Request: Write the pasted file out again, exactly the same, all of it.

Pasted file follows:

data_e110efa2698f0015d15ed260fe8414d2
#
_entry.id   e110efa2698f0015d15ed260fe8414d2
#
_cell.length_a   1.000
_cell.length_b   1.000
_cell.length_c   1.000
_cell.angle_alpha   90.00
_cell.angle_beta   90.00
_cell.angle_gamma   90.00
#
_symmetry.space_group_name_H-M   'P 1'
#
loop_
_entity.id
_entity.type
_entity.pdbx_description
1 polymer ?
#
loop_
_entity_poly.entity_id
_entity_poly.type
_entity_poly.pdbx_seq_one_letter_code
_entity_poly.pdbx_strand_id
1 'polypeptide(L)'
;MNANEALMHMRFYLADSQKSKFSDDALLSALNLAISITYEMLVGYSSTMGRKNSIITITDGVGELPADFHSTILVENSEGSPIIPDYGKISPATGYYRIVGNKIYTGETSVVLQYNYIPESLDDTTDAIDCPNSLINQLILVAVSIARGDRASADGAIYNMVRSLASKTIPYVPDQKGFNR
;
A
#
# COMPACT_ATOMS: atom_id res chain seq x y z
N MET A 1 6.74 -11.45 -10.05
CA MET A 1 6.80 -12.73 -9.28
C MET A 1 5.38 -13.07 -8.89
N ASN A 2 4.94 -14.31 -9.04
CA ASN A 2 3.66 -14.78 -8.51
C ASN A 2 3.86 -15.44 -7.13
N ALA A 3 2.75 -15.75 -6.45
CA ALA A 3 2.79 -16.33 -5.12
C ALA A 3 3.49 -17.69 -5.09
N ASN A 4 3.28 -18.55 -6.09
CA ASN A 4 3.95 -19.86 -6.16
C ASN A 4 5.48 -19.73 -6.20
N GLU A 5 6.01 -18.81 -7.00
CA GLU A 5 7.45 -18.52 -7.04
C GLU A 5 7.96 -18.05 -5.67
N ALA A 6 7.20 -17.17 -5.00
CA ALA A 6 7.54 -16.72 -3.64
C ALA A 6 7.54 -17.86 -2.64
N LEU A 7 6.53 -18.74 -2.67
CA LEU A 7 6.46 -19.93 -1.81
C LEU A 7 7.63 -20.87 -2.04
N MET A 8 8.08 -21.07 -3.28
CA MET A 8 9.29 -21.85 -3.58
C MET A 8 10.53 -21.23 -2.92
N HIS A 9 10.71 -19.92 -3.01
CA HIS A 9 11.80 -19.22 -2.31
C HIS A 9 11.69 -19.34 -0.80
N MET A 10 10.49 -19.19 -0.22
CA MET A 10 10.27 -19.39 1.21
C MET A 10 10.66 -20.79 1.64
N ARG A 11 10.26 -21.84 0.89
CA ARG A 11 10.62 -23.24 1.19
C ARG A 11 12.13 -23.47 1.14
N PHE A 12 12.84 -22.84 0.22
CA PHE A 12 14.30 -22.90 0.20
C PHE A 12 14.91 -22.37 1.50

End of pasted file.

data_e110efa2698f0015d15ed260fe8414d2
#
_entry.id   e110efa2698f0015d15ed260fe8414d2
#
_cell.length_a   1.000
_cell.length_b   1.000
_cell.length_c   1.000
_cell.angle_alpha   90.00
_cell.angle_beta   90.00
_cell.angle_gamma   90.00
#
_symmetry.space_group_name_H-M   'P 1'
#
loop_
_entity.id
_entity.type
_entity.pdbx_description
1 polymer ?
#
loop_
_entity_poly.entity_id
_entity_poly.type
_entity_poly.pdbx_seq_one_letter_code
_entity_poly.pdbx_strand_id
1 'polypeptide(L)'
;MNANEALMHMRFYLADSQKSKFSDDALLSALNLAISITYEMLVGYSSTMGRKNSIITITDGVGELPADFHSTILVENSEGSPIIPDYGKISPATGYYRIVGNKIYTGETSVVLQYNYIPESLDDTTDAIDCPNSLINQLILVAVSIARGDRASADGAIYNMVRSLASKTIPYVPDQKGFNR
;
A
#
# COMPACT_ATOMS: atom_id res chain seq x y z
N MET A 1 6.74 -11.45 -10.05
CA MET A 1 6.80 -12.73 -9.28
C MET A 1 5.38 -13.07 -8.89
N ASN A 2 4.94 -14.31 -9.04
CA ASN A 2 3.66 -14.78 -8.51
C ASN A 2 3.86 -15.44 -7.13
N ALA A 3 2.75 -15.75 -6.45
CA ALA A 3 2.79 -16.33 -5.12
C ALA A 3 3.49 -17.69 -5.09
N ASN A 4 3.28 -18.55 -6.09
CA ASN A 4 3.95 -19.86 -6.16
C ASN A 4 5.48 -19.73 -6.20
N GLU A 5 6.01 -18.81 -7.00
CA GLU A 5 7.45 -18.52 -7.04
C GLU A 5 7.96 -18.05 -5.67
N ALA A 6 7.20 -17.17 -5.00
CA ALA A 6 7.54 -16.72 -3.64
C ALA A 6 7.54 -17.86 -2.64
N LEU A 7 6.53 -18.74 -2.67
CA LEU A 7 6.46 -19.93 -1.81
C LEU A 7 7.63 -20.87 -2.04
N MET A 8 8.08 -21.07 -3.28
CA MET A 8 9.29 -21.85 -3.58
C MET A 8 10.53 -21.23 -2.92
N HIS A 9 10.71 -19.92 -3.01
CA HIS A 9 11.80 -19.22 -2.31
C HIS A 9 11.69 -19.34 -0.80
N MET A 10 10.49 -19.19 -0.22
CA MET A 10 10.27 -19.39 1.21
C MET A 10 10.66 -20.79 1.64
N ARG A 11 10.26 -21.84 0.89
CA ARG A 11 10.62 -23.24 1.19
C ARG A 11 12.13 -23.47 1.14
N PHE A 12 12.84 -22.84 0.22
CA PHE A 12 14.30 -22.90 0.20
C PHE A 12 14.91 -22.37 1.50